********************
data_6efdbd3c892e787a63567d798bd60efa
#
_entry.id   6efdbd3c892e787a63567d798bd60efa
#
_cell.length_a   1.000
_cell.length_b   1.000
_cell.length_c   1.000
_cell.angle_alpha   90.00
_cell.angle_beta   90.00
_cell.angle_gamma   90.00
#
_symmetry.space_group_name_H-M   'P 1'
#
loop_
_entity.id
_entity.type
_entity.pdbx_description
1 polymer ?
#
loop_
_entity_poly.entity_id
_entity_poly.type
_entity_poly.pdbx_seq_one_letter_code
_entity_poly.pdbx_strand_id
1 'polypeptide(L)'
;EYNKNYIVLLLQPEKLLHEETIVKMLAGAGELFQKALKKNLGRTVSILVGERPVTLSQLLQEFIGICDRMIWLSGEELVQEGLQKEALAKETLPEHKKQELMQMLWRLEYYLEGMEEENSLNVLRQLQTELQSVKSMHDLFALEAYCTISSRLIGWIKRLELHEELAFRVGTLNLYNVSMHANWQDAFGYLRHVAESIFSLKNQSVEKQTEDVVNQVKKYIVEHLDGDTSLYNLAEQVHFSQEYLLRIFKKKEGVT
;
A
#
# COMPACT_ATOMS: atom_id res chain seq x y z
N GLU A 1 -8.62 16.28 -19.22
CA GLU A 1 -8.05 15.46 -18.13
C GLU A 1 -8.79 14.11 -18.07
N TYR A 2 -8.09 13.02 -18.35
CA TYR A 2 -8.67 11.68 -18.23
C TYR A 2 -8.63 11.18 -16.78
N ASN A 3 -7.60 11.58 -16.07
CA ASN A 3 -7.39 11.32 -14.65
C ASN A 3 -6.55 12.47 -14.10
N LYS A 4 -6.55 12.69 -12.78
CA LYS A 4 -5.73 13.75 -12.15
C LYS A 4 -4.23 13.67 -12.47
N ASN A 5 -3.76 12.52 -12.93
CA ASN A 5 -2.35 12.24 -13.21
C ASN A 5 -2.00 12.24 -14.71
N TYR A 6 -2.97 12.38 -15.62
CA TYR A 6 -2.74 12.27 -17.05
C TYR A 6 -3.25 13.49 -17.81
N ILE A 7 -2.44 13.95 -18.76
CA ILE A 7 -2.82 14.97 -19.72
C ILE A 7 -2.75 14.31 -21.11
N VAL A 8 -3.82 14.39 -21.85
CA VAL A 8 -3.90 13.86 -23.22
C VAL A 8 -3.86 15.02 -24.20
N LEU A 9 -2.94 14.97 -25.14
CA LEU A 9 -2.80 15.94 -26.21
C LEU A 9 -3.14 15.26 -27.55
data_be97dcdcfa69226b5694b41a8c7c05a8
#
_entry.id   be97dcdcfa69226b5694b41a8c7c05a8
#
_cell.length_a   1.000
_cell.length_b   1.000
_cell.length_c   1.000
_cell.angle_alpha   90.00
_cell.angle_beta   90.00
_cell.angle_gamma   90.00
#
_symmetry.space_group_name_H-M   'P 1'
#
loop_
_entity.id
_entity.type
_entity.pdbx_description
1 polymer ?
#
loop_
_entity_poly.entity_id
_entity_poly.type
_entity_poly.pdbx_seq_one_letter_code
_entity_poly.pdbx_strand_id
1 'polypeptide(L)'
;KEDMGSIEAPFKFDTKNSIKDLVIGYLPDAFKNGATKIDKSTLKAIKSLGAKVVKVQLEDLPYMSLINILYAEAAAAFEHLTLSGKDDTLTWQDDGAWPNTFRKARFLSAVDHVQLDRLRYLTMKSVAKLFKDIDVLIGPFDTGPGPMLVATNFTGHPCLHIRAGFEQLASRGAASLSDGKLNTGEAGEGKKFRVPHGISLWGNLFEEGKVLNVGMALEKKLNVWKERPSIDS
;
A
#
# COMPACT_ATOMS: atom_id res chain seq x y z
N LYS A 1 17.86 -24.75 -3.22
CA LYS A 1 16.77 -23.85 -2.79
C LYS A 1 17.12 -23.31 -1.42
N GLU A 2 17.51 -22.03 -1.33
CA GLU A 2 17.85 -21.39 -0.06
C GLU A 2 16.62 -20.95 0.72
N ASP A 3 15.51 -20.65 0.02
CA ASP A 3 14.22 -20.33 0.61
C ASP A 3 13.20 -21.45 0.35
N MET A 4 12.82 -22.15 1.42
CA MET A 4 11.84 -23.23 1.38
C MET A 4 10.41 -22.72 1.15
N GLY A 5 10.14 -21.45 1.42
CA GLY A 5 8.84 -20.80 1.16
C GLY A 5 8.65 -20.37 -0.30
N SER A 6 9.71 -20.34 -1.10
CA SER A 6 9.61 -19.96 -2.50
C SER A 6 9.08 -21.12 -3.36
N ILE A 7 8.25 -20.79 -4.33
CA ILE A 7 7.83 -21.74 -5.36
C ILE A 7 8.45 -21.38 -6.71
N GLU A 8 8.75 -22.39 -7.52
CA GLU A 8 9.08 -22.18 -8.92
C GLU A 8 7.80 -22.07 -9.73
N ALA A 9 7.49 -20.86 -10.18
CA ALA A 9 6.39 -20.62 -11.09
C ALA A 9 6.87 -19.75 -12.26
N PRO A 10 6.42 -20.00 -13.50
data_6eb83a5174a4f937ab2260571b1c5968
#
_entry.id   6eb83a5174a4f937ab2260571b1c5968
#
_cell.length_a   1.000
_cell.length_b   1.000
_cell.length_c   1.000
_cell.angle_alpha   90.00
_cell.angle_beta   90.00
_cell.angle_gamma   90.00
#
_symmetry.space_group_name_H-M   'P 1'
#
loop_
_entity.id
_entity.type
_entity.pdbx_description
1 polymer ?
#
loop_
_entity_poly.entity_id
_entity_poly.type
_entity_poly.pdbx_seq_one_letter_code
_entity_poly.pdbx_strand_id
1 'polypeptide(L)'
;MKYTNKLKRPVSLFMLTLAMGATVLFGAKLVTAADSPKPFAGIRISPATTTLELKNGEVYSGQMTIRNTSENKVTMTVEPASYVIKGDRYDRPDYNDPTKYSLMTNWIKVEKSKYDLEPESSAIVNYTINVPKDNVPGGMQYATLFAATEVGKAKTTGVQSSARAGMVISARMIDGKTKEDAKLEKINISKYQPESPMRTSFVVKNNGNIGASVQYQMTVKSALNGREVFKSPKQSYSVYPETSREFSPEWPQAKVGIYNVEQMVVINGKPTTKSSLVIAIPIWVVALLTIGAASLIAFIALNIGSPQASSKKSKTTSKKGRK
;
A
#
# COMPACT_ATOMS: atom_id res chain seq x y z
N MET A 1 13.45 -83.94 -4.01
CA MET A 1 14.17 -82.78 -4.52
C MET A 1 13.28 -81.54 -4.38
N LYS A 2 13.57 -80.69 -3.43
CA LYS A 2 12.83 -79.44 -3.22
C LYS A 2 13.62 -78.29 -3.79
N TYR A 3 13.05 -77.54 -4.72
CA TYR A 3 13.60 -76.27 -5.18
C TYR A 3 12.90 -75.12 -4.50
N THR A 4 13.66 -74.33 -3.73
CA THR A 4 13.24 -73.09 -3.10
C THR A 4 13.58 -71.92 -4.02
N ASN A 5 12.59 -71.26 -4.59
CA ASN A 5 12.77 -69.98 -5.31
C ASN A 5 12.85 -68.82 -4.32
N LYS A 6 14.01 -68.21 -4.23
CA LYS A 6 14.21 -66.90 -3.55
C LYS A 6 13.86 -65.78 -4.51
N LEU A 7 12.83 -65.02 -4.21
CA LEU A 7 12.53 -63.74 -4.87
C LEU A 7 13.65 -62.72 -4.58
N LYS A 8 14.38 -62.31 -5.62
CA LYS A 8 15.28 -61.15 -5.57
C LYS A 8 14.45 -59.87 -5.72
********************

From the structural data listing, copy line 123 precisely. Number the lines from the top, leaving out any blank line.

_cell.angle_alpha   90.00